We asked and you gave us your verdict that Al Ahly versus Esperance Tunis should be considered the CAF Champions League classico. This is in a manner similar to the continental rivalries that the UEFA Champions League sells like Chelsea against Barcelona and everytime Bayern Munich plays Real Madrid. The two giants from Cairo and Tunis respectively have given us more memorable CAFCL meetings than any other pair. No, forget Wydad Casablanca versus Sundowns.
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Among their high profile meetings include two CAFCL finals. They first met in the decider match in 2012. Esperance Tunis were hoping to give Youssef Msakni a winning send-off by winning the CAF Champions League in Rades but Walid Soliman ruined their plans. Taraji paid back their rivals 6 years later when they fought back from a 3-1 deficit to win the CAFCL 4-3 on aggregate.
These two sides are not the only ones to have met in two CAFCL finals. But they are the only ones to have also met in two semifinals, a quarterfinal and a few more group stage matches. We got the infamous hand-of-god goal by Eneramo when Ahly and Esperance met in the 2010 CAF Champions League semifinals.
Al Ahly and Esperance Tunis also Dominate Domestically
The dominance of these two sides is not just limited to the continental arena. Al Ahly and Esperance Tunis are even more overwhelming when it comes to their respective domestic football leagues.
Right now, Al Ahly are on course for a fifth consecutive Egyptian Premier League title. They have only dropped points in three matches after 23 rounds of league matches played. This is shocking when you consider that they play in the same league with Zamakek and Pyramids FC. In fact, their thorough dominance is historical as they have won practically every season of the Egyptian League save for a decade or so when Zamalek got to win the title. I do not know how Al Ahly fans even enjoy their league wins but they appear to do.
You would think that Tunisia would avoid a similar scenario since their league has the ‘Big Four‘. But Club Africain, Etoile Sahel and CS Sfaxien have proven to be incapable of presenting a consistent challenge to Esperance, the Ghoul of Africa. Taraji has won six of the last 10 Tunisia Ligue 1 titles. And the Parc B side is closing in on a fourth consecutive league title to add onto the 29 they have won before. Nobody comes close. Club Africain is a distant second with 13 Tunisia Ligue 1 titles won.
This combination of domestic and international success begs the question of whether they would extend the same dominance to every other league in Africa. Of course, many fans immediately reject the idea that this would happen. PSL fans like to mention that Al Ahly has never won on South African soil. But that could be because they only ever get to play the very best of the PSL. It is not like PSL sides win in Egypt either.
What Makes Al Ahly and Esperance Tunis Better?
Other leagues in Africa struggle to produce this double success. You may end up having the Sudan and DR Congo situation where Al Hilal, Al Merreikh and TP Mazembe do well in their respective leagues but are not consistently top dogs in Africa. Conversely, there are the likes of Sundowns and Wydad Casablanca who have to fight tooth and nail to qualify for CAFCL football every season. What do they lack that Ahly and Esperance seem to have in abundance?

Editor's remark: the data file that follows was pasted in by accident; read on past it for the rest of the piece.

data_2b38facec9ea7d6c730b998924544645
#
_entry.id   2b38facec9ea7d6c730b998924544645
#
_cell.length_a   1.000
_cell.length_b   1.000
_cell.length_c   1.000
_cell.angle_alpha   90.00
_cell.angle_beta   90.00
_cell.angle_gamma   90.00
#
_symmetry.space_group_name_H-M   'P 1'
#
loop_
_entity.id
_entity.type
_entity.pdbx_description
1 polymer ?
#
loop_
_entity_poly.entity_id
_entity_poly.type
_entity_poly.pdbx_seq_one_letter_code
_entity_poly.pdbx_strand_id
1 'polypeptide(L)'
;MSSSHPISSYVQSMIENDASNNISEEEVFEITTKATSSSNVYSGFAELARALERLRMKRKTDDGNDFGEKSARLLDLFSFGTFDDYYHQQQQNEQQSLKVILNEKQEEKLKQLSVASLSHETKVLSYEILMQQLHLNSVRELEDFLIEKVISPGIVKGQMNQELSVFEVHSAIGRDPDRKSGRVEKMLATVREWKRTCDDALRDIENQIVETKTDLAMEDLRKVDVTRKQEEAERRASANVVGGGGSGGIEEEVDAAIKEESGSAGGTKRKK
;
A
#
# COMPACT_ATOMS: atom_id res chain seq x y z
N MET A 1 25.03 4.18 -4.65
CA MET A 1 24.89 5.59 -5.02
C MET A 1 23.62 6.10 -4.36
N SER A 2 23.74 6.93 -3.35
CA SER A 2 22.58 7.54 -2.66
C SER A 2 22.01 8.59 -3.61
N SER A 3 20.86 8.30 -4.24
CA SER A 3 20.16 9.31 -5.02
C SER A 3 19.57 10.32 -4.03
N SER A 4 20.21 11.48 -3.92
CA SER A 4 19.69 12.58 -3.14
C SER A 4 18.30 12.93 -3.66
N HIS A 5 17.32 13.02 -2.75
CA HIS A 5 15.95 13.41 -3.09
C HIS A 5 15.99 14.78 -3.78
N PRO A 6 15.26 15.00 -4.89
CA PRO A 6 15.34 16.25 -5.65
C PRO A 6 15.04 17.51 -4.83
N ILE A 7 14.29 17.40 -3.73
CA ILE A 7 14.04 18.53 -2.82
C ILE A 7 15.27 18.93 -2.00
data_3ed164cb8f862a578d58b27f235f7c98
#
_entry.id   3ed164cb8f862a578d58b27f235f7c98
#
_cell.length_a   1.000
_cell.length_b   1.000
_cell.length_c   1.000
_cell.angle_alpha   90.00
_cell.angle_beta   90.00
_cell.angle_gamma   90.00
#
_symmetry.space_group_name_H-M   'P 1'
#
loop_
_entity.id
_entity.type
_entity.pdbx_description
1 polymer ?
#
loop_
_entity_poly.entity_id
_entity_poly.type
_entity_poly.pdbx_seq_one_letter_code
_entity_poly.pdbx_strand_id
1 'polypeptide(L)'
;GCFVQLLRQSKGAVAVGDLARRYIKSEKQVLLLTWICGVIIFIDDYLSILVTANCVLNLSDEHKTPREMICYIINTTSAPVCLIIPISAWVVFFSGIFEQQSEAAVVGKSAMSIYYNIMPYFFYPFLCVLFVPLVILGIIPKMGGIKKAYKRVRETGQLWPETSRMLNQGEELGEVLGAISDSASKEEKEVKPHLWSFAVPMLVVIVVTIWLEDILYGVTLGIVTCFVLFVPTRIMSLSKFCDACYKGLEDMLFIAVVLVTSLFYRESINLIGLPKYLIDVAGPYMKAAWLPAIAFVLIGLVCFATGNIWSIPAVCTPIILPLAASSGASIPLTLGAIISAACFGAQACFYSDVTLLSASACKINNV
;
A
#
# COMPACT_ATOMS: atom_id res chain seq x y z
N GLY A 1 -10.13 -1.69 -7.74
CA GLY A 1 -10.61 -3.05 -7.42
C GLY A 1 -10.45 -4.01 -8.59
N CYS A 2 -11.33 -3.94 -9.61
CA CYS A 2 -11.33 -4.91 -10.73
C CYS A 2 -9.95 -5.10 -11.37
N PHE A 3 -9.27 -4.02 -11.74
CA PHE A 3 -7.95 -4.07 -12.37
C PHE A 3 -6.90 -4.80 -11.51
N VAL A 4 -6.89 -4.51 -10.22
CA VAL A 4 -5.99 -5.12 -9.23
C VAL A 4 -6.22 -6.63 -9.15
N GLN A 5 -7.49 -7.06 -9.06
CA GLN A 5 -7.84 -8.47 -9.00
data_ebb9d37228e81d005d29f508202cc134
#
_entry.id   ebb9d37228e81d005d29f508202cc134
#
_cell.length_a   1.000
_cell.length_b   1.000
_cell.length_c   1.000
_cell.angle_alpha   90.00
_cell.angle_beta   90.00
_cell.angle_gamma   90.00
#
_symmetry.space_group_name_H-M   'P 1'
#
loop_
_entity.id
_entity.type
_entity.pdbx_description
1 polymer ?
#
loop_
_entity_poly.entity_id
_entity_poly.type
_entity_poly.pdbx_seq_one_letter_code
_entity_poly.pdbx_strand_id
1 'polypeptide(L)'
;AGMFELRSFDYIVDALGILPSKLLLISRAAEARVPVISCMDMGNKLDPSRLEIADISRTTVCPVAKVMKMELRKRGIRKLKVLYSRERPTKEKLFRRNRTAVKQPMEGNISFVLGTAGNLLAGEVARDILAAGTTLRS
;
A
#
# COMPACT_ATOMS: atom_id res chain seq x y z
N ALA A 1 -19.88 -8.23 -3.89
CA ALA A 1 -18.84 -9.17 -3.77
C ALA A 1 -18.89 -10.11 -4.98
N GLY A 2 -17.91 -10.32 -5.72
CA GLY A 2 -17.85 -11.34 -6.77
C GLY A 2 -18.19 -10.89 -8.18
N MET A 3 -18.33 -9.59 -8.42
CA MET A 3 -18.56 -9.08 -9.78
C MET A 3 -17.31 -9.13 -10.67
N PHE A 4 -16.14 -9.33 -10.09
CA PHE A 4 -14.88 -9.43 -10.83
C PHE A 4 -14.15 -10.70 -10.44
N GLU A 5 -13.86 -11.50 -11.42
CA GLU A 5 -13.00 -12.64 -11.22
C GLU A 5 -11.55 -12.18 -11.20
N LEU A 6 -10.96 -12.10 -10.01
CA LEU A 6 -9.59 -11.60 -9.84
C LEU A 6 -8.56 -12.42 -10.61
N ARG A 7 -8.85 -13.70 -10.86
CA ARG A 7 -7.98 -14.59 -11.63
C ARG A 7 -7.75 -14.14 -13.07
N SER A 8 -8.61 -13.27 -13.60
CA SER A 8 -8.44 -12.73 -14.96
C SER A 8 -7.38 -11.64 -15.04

First, the two African Classico contestants have a peerless culture of winning. I say this because they keep on winning domestically against equally capable opponents and extend this success to continental matches. It is no surprise that Al Ahly and Esperance Tunis have the most appearances in the CAF Champions League group stage.
The heritage in these two clubs is that winning the league title is a given and that winning the CAFCL is truly the measure of a successful season. This is why Ahly changed coaches despite reaching back-to-back CAFCL finals in 2017 and 2018. Mouine Chaabani, on his part, was not sure whether he would survive Taraji’s quarterfinal elimination this season.
Unlike other leading clubs, Al Ahly and Esperance Tunis have figured out that squad depth is the most important aspect of sustaining both domestic and league competitiveness. They have or come close to having two good players in every poistion. This allows them to brush off disruptions of a season campaign like injuries, travel and exhaustion. Pitso Mosimane’s Sundowns is the only other club attempting this approach and they have discovered that it works. The rest of CAFCL contender clubs will typically have a formidable starting XI and only three or four equally good players on the bench.
Another thing that keeps the Red Devils and Taraji is their institutional experience. They have been there and done it. They know how to mount successful challenges for both league and CAF Champions League titles. They know the kinds of players to recruit and what type of football to expect from whichever part of Africa. I get dissapointed when I see clubs in Southern Africa and Eastern Africa, like Simba SC, fail to recruit backroom staff from North Africa to impart knowledge on how to approach CAFCL.
I would say that on quality of players alone, Al Ahly and Esperance Tunis would win every league in Africa. Yes. even PSL and Botola! It is impossible to see Al Ahly struggling to beat Youssoufia Berrechid or Chippa United with all due respect. Our African Classico duo are very consistent at dispatching weak teams in the league – so to speak. They are also good at handling high stake matches as evidenced by their proud records in the CAF Champions League.
Let me know in the comments section below, how many players in your team would start for Al Ahly or Esperance?